If you’re growing in cooler zones, you’ll need to protect the banana tree, either with straw mulch or by covering the tree with burlap to insulate it against the cold.
You could also consider growing a dwarf fig tree: here’s our complete guide to cold-hardy fig trees.
Dwarf banana tree care indoors
A banana tree kept indoors can thrive if given sufficient sunlight and water.
You’ll need to keep your dwarf banana tree in a large container that is deep enough to accommodate the large root structure.
Soil with a pH level between 5.5 and 7 is ideal. Also, banana trees prefer warm temperatures–no colder than 67 degrees F.
And, you’ll have to keep the soil well-drained: a layer of pebbles on the bottom will allow humidity without soaking the roots.
If you’re looking for some greenery to liven up your bathroom, a banana tree would do well in such an environment, even if you do like steamy showers.
How tall does a dwarf banana tree get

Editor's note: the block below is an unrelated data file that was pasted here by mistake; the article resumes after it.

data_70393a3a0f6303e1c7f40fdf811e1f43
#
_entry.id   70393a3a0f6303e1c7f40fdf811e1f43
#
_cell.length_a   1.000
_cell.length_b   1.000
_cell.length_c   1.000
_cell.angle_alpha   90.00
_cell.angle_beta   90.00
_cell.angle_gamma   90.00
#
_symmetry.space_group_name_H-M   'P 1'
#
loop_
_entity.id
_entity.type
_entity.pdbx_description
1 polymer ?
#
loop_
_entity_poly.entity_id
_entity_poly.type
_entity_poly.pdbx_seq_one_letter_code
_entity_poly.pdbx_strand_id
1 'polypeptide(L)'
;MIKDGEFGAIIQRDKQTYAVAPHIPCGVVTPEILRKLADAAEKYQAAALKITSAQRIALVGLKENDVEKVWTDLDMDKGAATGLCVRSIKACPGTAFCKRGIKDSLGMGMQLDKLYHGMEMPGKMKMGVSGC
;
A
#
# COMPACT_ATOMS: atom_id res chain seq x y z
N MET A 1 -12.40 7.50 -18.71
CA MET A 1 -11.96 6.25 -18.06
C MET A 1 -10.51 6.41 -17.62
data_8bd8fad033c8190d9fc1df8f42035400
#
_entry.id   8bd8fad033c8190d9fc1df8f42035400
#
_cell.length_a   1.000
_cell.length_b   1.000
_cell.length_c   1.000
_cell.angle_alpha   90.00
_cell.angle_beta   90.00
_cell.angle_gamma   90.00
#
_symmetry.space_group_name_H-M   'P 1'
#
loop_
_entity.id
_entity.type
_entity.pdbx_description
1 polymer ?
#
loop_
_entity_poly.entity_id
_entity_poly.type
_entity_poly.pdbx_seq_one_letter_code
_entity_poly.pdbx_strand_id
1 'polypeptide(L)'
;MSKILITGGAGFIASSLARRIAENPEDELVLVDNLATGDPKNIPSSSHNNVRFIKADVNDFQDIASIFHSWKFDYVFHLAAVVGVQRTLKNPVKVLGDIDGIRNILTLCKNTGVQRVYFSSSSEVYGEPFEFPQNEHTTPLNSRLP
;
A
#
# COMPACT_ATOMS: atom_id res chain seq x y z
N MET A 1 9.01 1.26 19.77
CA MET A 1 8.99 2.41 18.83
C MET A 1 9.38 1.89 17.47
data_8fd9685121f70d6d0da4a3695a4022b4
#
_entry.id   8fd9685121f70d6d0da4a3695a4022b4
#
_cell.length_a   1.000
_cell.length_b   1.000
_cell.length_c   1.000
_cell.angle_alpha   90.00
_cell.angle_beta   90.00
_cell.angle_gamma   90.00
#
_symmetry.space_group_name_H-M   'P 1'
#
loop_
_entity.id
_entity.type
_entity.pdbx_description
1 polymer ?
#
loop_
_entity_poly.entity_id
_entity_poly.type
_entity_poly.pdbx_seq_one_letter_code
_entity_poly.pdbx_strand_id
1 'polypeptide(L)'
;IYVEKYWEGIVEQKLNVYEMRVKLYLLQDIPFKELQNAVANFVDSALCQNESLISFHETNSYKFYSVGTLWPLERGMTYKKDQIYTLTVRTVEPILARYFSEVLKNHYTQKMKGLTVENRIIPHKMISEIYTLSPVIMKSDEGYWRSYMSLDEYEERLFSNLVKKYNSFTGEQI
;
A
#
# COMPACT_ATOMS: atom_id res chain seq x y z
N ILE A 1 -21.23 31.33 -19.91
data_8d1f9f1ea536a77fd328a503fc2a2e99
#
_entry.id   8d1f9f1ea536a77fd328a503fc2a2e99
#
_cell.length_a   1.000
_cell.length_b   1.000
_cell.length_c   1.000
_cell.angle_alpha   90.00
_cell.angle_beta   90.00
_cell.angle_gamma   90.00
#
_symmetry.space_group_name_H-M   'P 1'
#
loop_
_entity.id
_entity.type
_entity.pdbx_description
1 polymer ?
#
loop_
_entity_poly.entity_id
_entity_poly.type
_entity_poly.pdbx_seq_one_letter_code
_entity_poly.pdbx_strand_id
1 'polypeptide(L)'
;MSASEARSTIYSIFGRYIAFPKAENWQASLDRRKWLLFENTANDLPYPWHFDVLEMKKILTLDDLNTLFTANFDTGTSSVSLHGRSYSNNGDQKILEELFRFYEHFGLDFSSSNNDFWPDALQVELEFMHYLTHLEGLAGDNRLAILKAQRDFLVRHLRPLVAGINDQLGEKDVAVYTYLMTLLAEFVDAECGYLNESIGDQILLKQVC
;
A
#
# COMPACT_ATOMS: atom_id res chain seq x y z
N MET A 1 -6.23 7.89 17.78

The height of dwarf banana trees varies based on the particular variety, but many dwarf banana tree varieties grow 3 – 6 feet tall. The dwarf Cavendish variety gets around 8 – 10 feet tall.
Though a dwarf compared to the full sized tree it was spawned from, it is a bit tall but not so much as to be immovable.
Bringing a potted banana tree indoors for the winter may be something of a chore, but it’s doable.
The banana tree itself does best in warm climates, but it does not necessarily have to be near the equator.
While your banana tree must be warm, it must also be moist but not water logged.
It’s a bit of a balancing act, but a competent gardener should be able to cope with a dwarf banana tree.
At any rate, all the effort put into it is worth it for those luscious green leaves.
If you plant outdoors and do everything right, the tree may even reward you with a sweet, golden fruit.